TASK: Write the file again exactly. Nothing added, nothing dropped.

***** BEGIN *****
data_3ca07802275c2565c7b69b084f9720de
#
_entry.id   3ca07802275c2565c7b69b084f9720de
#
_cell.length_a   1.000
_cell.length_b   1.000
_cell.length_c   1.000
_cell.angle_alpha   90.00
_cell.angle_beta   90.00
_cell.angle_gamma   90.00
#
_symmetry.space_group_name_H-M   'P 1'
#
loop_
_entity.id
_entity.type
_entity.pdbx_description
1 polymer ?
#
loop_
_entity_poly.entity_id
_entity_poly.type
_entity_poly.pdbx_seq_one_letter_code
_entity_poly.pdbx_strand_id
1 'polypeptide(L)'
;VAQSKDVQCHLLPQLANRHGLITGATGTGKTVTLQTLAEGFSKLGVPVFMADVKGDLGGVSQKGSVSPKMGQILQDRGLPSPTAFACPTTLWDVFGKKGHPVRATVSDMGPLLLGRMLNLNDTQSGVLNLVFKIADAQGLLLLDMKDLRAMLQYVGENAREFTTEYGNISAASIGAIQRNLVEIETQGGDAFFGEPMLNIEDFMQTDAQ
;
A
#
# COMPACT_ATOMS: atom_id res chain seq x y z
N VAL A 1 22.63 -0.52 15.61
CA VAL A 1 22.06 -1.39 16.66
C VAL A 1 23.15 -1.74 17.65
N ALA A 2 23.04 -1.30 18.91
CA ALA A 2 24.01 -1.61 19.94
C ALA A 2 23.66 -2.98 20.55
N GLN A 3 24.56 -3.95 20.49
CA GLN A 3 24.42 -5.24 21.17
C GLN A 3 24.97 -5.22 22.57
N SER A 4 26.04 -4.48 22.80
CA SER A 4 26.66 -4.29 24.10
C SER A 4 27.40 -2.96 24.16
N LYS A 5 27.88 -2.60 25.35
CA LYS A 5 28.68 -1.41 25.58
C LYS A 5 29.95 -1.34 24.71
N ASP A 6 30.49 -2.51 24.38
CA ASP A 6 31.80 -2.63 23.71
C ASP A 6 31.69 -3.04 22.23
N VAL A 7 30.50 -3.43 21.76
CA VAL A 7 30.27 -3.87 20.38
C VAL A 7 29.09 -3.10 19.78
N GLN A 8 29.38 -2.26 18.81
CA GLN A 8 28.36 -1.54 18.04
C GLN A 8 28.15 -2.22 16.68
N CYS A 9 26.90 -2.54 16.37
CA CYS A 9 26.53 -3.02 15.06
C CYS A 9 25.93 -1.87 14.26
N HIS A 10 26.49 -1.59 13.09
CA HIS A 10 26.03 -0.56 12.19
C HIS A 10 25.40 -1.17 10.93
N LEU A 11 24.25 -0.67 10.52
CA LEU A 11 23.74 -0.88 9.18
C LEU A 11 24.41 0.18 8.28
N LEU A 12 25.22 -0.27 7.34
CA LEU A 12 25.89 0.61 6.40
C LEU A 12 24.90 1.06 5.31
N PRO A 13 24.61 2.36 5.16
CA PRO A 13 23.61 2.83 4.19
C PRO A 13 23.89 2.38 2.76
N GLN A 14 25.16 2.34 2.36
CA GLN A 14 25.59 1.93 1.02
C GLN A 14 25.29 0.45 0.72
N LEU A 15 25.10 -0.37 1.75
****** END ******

data_3ca07802275c2565c7b69b084f9720de
#
_entry.id   3ca07802275c2565c7b69b084f9720de
#
_cell.length_a   1.000
_cell.length_b   1.000
_cell.length_c   1.000
_cell.angle_alpha   90.00
_cell.angle_beta   90.00
_cell.angle_gamma   90.00
#
_symmetry.space_group_name_H-M   'P 1'
#
loop_
_entity.id
_entity.type
_entity.pdbx_description
1 polymer ?
#
loop_
_entity_poly.entity_id
_entity_poly.type
_entity_poly.pdbx_seq_one_letter_code
_entity_poly.pdbx_strand_id
1 'polypeptide(L)'
;VAQSKDVQCHLLPQLANRHGLITGATGTGKTVTLQTLAEGFSKLGVPVFMADVKGDLGGVSQKGSVSPKMGQILQDRGLPSPTAFACPTTLWDVFGKKGHPVRATVSDMGPLLLGRMLNLNDTQSGVLNLVFKIADAQGLLLLDMKDLRAMLQYVGENAREFTTEYGNISAASIGAIQRNLVEIETQGGDAFFGEPMLNIEDFMQTDAQ
;
A
#
# COMPACT_ATOMS: atom_id res chain seq x y z
N VAL A 1 22.63 -0.52 15.61
CA VAL A 1 22.06 -1.39 16.66
C VAL A 1 23.15 -1.74 17.65
N ALA A 2 23.04 -1.30 18.91
CA ALA A 2 24.01 -1.61 19.94
C ALA A 2 23.66 -2.98 20.55
N GLN A 3 24.56 -3.95 20.49
CA GLN A 3 24.42 -5.24 21.17
C GLN A 3 24.97 -5.22 22.57
N SER A 4 26.04 -4.48 22.80
CA SER A 4 26.66 -4.29 24.10
C SER A 4 27.40 -2.96 24.16
N LYS A 5 27.88 -2.60 25.35
CA LYS A 5 28.68 -1.41 25.58
C LYS A 5 29.95 -1.34 24.71
N ASP A 6 30.49 -2.51 24.38
CA ASP A 6 31.80 -2.63 23.71
C ASP A 6 31.69 -3.04 22.23
N VAL A 7 30.50 -3.43 21.76
CA VAL A 7 30.27 -3.87 20.38
C VAL A 7 29.09 -3.10 19.78
N GLN A 8 29.38 -2.26 18.81
CA GLN A 8 28.36 -1.54 18.04
C GLN A 8 28.15 -2.22 16.68
N CYS A 9 26.90 -2.54 16.37
CA CYS A 9 26.53 -3.02 15.06
C CYS A 9 25.93 -1.87 14.26
N HIS A 10 26.49 -1.59 13.09
CA HIS A 10 26.03 -0.56 12.19
C HIS A 10 25.40 -1.17 10.93
N LEU A 11 24.25 -0.67 10.52
CA LEU A 11 23.74 -0.88 9.18
C LEU A 11 24.41 0.18 8.28
N LEU A 12 25.22 -0.27 7.34
CA LEU A 12 25.89 0.61 6.40
C LEU A 12 24.90 1.06 5.31
N PRO A 13 24.61 2.36 5.16
CA PRO A 13 23.61 2.83 4.19
C PRO A 13 23.89 2.38 2.76
N GLN A 14 25.16 2.34 2.36
CA GLN A 14 25.59 1.93 1.02
C GLN A 14 25.29 0.45 0.72
N LEU A 15 25.10 -0.37 1.75